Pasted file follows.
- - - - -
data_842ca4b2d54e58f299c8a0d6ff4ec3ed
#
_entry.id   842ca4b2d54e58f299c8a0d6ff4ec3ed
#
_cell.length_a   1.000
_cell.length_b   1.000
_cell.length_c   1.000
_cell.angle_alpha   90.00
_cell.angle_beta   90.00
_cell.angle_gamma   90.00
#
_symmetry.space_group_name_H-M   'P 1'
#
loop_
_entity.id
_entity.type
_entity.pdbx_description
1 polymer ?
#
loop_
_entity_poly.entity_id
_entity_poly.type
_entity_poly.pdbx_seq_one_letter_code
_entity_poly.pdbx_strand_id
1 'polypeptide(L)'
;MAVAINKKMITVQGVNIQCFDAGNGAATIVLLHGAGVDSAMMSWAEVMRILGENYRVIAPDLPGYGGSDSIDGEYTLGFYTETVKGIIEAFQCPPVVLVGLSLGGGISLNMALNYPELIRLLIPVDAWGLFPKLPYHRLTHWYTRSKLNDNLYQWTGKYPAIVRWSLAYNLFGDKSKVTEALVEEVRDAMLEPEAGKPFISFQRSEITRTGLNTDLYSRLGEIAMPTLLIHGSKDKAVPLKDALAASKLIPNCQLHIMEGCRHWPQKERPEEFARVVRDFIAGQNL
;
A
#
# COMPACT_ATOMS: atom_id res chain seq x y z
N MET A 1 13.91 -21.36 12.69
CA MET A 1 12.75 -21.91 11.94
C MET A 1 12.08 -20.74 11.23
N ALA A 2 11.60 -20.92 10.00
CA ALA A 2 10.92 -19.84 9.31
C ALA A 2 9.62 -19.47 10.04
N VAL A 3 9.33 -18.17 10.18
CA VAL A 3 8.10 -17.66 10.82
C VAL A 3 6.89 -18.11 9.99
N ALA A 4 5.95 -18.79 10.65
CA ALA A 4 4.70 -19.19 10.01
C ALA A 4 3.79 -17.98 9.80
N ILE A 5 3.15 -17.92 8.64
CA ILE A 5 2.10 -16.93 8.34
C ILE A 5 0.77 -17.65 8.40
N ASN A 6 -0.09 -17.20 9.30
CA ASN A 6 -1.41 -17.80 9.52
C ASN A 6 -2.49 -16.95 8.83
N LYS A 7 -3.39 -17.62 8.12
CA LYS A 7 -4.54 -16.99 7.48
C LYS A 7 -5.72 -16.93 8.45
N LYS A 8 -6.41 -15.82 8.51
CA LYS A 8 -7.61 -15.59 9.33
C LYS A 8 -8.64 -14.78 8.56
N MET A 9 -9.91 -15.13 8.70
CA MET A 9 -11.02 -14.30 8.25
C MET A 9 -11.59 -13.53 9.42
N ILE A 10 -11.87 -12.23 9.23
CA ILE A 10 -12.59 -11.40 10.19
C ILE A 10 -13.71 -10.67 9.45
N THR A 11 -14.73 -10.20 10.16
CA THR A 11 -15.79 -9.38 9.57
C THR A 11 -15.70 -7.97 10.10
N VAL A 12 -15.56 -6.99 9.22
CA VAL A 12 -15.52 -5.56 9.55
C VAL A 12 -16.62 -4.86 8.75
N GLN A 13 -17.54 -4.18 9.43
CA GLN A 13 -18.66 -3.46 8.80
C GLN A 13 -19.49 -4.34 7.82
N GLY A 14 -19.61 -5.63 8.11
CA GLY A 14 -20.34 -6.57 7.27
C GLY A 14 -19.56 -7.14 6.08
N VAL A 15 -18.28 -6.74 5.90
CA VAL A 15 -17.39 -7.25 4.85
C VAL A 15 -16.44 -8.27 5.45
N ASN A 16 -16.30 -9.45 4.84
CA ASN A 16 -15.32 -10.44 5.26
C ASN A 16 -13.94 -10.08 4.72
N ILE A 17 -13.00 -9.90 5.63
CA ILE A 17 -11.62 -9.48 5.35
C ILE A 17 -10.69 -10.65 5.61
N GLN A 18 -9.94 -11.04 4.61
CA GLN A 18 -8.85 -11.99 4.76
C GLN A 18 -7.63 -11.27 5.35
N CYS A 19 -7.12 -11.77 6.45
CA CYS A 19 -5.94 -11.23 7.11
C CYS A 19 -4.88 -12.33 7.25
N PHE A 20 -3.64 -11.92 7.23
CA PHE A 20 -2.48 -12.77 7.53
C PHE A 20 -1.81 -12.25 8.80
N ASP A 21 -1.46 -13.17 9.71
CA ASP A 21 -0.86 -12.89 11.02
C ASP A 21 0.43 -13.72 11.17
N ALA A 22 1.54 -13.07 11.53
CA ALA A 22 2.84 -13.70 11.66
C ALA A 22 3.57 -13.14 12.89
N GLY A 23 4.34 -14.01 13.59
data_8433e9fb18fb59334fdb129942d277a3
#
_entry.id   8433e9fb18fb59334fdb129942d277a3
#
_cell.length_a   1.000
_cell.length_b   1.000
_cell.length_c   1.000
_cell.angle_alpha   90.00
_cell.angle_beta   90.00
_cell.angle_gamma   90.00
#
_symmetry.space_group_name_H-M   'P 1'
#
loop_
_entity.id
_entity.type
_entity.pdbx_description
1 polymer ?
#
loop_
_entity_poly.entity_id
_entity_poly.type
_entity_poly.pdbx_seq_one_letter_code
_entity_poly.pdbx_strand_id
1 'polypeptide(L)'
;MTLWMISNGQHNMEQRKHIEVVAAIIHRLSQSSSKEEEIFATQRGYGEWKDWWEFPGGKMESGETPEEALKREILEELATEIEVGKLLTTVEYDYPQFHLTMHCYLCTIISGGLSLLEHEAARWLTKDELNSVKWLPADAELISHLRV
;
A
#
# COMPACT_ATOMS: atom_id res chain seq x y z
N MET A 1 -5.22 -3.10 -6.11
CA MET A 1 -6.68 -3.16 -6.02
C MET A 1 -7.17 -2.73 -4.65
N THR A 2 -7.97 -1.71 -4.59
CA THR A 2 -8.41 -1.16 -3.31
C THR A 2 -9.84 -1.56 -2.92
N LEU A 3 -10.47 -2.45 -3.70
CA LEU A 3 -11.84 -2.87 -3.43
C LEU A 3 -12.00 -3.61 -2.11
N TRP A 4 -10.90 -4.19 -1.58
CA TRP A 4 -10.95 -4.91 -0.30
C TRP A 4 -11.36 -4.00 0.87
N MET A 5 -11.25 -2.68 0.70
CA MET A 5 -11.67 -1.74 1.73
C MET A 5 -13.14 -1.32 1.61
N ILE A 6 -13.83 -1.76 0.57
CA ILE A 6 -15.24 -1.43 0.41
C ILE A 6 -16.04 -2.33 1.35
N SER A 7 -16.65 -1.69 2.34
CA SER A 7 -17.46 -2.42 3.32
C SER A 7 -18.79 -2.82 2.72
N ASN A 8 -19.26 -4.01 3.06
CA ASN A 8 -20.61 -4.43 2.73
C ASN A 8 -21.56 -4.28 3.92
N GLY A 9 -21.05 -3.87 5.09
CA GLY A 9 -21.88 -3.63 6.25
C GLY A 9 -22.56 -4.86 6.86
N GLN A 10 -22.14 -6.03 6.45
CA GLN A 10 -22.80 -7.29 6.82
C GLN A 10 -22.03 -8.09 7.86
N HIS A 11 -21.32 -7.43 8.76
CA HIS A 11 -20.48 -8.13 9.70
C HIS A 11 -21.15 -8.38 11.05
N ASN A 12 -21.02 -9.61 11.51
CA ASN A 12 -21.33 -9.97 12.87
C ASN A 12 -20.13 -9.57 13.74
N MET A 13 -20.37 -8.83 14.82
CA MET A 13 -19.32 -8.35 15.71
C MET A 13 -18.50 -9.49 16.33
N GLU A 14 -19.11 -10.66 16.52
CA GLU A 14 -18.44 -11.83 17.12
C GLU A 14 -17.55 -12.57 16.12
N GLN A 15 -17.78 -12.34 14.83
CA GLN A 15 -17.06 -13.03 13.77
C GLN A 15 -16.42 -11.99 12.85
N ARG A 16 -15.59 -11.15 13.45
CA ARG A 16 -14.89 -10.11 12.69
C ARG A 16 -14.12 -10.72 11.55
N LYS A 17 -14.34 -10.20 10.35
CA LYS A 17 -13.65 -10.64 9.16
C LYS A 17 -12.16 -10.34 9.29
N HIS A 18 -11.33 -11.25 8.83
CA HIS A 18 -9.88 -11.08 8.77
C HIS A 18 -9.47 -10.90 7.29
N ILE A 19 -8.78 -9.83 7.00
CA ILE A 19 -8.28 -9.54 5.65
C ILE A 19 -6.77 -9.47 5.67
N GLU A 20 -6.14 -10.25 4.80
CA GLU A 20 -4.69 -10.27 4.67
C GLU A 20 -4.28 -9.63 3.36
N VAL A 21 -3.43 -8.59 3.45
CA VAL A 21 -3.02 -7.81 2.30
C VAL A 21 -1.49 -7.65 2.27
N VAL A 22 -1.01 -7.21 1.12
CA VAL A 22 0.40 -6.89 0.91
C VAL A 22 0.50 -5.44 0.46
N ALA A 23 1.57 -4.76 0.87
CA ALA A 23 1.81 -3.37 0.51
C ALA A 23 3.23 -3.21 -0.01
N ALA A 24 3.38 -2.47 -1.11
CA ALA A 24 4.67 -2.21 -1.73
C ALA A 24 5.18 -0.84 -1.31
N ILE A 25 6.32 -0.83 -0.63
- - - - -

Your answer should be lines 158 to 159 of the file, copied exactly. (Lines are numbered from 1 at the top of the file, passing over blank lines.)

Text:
N HIS A 11 -21.32 -7.43 8.76
CA HIS A 11 -20.48 -8.13 9.70